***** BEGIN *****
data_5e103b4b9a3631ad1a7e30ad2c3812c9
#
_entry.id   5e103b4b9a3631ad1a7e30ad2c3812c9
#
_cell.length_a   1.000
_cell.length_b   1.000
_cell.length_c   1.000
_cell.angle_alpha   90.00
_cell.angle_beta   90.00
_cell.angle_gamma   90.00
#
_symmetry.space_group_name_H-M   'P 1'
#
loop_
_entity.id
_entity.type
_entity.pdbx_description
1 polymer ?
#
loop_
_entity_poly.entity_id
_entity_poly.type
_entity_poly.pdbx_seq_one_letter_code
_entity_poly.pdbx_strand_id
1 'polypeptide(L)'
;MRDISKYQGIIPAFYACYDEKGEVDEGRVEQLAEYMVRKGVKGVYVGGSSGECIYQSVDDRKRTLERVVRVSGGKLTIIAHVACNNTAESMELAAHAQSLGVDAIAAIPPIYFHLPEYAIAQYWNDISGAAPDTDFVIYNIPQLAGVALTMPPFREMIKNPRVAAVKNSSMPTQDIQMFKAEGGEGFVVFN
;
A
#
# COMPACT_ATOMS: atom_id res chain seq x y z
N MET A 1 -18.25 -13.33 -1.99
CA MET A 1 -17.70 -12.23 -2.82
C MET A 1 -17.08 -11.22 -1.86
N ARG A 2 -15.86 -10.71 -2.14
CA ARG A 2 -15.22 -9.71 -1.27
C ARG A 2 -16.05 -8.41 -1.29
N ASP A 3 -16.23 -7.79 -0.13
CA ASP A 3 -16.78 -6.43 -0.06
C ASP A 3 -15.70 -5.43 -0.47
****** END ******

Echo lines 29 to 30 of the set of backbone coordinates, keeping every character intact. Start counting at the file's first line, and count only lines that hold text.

#
# COMPACT_ATOMS: atom_id res chain seq x y z